Garden planters, or containers, are intended for in yard or patio use. They may also be used as part of the landscaping. They make for a good alternative to in-ground gardens, as plants tend to grow better in loose, cultivated soil. Planters also help assist in pest and drainage control.
Consider the types of fruits, vegetables, or flowers you intend to plant, as some require more space than others within the planter for successful growth. While tomatoes, carrots, and herbs grow well in very limited space, potatoes and squash require adequate growing room and should, thus, be placed in a large garden planter. Generally speaking, follow the planting and spacing directions on the labels that come with the plants. Additionally, allow enough room for soil and root growth. Novice gardeners should opt to make a square garden planter that measures around 3 by 3 m.
Generally speaking, wooden garden planters are easier to make than other types, such as concrete garden planters; wooden planters are both aesthetically pleasing and affordable. They also provide good drainage. Consider cedar or redwood, as they have a natural resistance against rot and insects. If planning to use treated wood, select those with eco-safe sealants. Regardless of material choice, drill holes in the bottom of the garden planter to allow for proper drainage and prevent roots from becoming waterlogged.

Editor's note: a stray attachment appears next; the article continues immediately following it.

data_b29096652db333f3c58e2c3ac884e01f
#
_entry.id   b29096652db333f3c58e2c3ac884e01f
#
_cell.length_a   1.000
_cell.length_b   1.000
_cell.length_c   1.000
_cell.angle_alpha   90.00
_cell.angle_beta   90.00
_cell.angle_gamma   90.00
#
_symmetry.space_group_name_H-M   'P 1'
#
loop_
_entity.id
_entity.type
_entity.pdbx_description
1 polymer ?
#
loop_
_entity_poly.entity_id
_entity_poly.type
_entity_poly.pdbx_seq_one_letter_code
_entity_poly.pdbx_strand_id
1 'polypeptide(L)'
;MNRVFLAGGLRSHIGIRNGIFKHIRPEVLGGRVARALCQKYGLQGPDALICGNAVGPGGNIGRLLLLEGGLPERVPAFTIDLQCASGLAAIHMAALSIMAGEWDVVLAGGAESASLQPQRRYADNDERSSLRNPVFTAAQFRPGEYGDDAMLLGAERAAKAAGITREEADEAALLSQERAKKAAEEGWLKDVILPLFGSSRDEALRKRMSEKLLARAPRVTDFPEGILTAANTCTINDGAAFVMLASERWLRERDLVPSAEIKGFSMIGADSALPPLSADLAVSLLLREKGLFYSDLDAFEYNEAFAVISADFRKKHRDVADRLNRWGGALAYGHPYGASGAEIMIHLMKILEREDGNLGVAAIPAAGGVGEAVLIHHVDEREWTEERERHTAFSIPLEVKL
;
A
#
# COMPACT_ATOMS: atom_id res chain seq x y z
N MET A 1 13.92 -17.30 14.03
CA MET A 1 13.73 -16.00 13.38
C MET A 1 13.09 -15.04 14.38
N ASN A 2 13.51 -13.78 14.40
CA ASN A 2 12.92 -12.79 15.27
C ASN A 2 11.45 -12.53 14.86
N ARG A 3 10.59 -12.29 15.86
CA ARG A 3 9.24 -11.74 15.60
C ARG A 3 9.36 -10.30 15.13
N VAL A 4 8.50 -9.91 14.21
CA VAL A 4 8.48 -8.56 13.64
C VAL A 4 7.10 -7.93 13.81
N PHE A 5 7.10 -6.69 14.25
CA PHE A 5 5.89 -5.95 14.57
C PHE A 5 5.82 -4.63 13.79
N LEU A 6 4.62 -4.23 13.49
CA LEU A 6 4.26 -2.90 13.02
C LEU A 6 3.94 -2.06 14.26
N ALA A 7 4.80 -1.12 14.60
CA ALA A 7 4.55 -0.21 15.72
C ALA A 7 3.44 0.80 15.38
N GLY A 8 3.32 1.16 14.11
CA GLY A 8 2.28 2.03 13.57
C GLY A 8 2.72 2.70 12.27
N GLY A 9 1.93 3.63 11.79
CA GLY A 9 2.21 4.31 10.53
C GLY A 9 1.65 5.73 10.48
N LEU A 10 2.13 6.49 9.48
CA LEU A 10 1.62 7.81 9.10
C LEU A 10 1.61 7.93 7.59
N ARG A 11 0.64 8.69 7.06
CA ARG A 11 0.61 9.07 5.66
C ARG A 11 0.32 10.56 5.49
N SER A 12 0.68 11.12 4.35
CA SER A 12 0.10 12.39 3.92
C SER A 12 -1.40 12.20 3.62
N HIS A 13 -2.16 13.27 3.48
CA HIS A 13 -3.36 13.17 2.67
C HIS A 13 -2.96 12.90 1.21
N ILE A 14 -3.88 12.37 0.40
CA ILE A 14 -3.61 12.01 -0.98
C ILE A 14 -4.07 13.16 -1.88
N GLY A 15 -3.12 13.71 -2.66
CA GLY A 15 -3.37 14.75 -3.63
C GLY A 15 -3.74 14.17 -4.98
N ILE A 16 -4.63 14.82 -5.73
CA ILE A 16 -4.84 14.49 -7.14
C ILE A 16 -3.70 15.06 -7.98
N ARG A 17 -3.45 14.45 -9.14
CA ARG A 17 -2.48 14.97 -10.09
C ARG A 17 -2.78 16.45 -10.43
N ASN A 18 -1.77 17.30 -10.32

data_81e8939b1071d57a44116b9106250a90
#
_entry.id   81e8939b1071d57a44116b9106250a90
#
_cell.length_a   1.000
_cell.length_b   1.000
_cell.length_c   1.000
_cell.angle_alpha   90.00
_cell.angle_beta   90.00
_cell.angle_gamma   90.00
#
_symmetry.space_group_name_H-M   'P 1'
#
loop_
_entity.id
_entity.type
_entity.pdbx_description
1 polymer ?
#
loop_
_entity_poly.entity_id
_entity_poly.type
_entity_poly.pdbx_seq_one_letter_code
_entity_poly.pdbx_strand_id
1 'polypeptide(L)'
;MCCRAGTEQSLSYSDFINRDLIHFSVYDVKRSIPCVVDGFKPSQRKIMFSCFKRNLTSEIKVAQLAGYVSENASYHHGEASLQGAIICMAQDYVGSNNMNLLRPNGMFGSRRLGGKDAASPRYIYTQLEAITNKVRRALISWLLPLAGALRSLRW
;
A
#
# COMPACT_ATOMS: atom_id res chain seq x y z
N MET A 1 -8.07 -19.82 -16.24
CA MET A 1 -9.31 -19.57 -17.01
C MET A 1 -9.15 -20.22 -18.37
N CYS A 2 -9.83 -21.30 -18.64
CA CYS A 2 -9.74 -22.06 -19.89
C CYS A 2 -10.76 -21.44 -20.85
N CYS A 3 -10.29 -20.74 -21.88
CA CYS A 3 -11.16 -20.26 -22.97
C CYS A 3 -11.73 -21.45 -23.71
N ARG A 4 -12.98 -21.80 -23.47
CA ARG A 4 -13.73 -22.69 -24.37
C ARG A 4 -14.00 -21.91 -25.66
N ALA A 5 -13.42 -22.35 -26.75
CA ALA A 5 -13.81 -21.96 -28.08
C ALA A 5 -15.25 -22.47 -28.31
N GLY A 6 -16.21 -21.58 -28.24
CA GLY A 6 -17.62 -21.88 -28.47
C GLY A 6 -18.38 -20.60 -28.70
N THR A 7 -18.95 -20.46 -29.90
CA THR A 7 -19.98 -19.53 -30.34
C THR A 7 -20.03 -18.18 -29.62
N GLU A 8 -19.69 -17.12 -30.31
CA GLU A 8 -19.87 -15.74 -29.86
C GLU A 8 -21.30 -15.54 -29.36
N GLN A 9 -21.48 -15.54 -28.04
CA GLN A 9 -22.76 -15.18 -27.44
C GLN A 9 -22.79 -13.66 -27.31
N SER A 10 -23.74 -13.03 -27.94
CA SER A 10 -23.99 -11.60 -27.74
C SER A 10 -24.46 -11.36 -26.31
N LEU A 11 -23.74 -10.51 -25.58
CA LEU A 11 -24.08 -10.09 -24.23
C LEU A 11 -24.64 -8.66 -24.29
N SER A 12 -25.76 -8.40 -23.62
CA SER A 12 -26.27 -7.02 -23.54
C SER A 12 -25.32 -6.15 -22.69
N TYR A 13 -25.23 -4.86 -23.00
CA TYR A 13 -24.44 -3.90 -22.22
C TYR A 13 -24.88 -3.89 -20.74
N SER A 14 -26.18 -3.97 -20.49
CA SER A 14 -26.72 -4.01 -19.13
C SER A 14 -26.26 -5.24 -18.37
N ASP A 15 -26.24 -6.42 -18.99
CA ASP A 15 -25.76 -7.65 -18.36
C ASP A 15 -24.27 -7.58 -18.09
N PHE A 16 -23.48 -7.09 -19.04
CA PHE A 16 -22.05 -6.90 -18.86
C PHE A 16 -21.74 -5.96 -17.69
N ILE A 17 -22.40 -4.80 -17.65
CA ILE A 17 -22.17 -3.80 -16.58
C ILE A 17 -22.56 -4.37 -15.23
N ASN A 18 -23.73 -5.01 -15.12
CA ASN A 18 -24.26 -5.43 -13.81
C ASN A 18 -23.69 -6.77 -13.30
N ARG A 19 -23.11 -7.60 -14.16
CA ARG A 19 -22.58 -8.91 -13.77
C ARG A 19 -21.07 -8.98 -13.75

Making a garden planter requires very items: four wood planks, four corner posts, and 12 wood screws measuring about 4 cm in length. Moreover, purchase compost and potting soil as well as the desired seeds. Be sure to use a liner in the garden planter to protect the wood from rot.
Making Your Own Garden Planter
After choosing a wood type, arrange the four wood planks on a flat surface and secure corner posts at each spot where the two boards meet using evenly spaced wood screws. For increased aesthetic beauty, consider painting the wooden garden planter. You may also want to apply a finish or sealant to untreated wood. Afterwards, place the planter in an area that receives plenty of sunlight throughout the day. Next, lay old newspapers or dead leaves at the bottom; doing so prevents weeds from emerging. Next, fill the garden planter with minimal amounts of compost and potting soil. You can plant the seeds, water, and watch your makeshift garden grow.